Business continuity strategies were put to the test when millions of organizations across the world were suddenly forced to take their workforce to a fully remote environment in response to the COVID-19 pandemic. While many businesses have successfully adapted to these changes and sustained productivity, the remote work environment comes with increased cybersecurity risks.
While working remotely, many employees are using personal devices to conduct company business, are logging onto critical systems using vulnerable networks, and may not have installed critical security patches onto their devices. The technologies that make it easier for employees to collaborate and work efficiently also create new access points for would-be attackers.
The “new normal” requires a longer-term strategy that balances company objectives and greater cybersecurity risks to survive and thrive in uncertainty. Integrating a data-driven information security program has countless benefits for any business. Organizations can employ data analytics and visualization to inform their decisions and mitigate risks. Furthermore, security leaders can leverage this approach to communicate with executives and other key stakeholders.
Start with a detailed cybersecurity risk assessment
As organizations strive to execute their mission-critical strategies and manage uncertainty, they must also assess risks derived from increasing cybersecurity threats and mind compliance requirements.
The 2020 Verizon Data Breach Report indicates that misconfiguration errors are now more common than malware attacks – largely due to the increasing volume of internet-exposed storage, or cloud storage. Your company may have realized that employees were not as productive working remotely and decided to migrate file servers or applications to a cloud environment. Deploying to the cloud may improve efficiency in the short term, but the risks of misconfiguration can be substantial. Companies of all sizes need to establish the right controls to determine the risk of cloud servers being misconfigured and becoming vulnerabilities.
The cybersecurity risk assessment process requires companies to take inventory of their IT assets, incorporating their criticality and sensitivity to the organization. The assessment should detail the likelihood of a threat actor exploiting a vulnerability against a particular asset, and the potential impact of the incident on the organization.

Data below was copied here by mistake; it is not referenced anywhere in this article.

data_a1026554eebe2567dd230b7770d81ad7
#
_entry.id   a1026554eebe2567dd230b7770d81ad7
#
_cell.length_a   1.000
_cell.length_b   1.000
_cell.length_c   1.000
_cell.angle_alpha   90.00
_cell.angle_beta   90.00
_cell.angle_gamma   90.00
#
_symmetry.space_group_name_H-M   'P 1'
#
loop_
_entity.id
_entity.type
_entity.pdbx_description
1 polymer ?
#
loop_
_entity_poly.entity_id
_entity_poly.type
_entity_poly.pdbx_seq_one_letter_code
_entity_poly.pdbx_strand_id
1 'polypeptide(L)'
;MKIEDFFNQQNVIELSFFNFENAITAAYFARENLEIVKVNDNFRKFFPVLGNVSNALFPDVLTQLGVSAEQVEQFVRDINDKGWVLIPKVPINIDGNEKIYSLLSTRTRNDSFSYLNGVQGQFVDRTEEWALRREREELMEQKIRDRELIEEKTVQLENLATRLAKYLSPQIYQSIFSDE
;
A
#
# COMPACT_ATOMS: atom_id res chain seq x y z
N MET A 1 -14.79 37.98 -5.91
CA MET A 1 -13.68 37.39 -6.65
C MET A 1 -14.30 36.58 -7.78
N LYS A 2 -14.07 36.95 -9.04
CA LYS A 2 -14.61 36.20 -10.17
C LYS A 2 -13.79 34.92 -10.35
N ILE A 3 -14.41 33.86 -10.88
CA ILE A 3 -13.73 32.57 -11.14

Given the dispersed nature of the workforce because of the COVID-19 pandemic, it is more important than ever for the risk assessment process to be informed by actionable data.
A risk assessment informed by well-defined key performance and risk indicators can be used to communicate the value proposition of cybersecurity to stakeholders and decision-makers. Security leaders can use business intelligence (BI) dashboards, data visualizations, and risk assessments as communication tools with management, linking decisions to strategic objectives, identifying trends, and measuring outcomes. BI tools are specifically designed to prepare, analyze and generate interactive visuals that can help communicate the value of a project and identify areas for further analysis, including potential risks and opportunities.
Organize data – visual results are easier to communicate
A well-designed information security program, informed by data, should integrate into the risk assessment process and overall business strategy.
In a remote working environment, a great deal of detail and complexity goes into gathering the data that flows through organizations via employee home Wi-Fi connections, personal devices, and the internet of things (IoT). Too often, an organization’s IT security leader (CSO or CISO) is presented with either too much or too little data, which makes it challenging to identify useful insights.
Cybersecurity professionals need to consolidate and manage IT-related data to gain analytical insight more easily, improve security and performance, and communicate the impact of key metrics to management. If company leaders do not fully understand why cybersecurity measures are important to the business, it will be difficult to secure the buy-in necessary to obtain funding for cybersecurity initiatives, which could expose the business to significant risk.
Companies can use specialized software to compile information from various sources and generate data visualizations, making it easier to aggregate and analyze data sets. Data visualizations such as histograms, line charts, pie charts, scatter graphs and performance gauges, among others, are designed to capture the readers’ attention, trigger an action when important trends are identified, and measure whether goals are achieved. These BI tools can help management identify opportunities for improvement.
Using visuals designed to identify and clearly highlight specific risk scenarios, CISOs and CSOs can empower management to understand the benefits of implementing a particular technology solution, weighed against any relevant risks.
Is your business exposed?
Many CISOs would have a major cause for concern if a penetration test uncovered the following: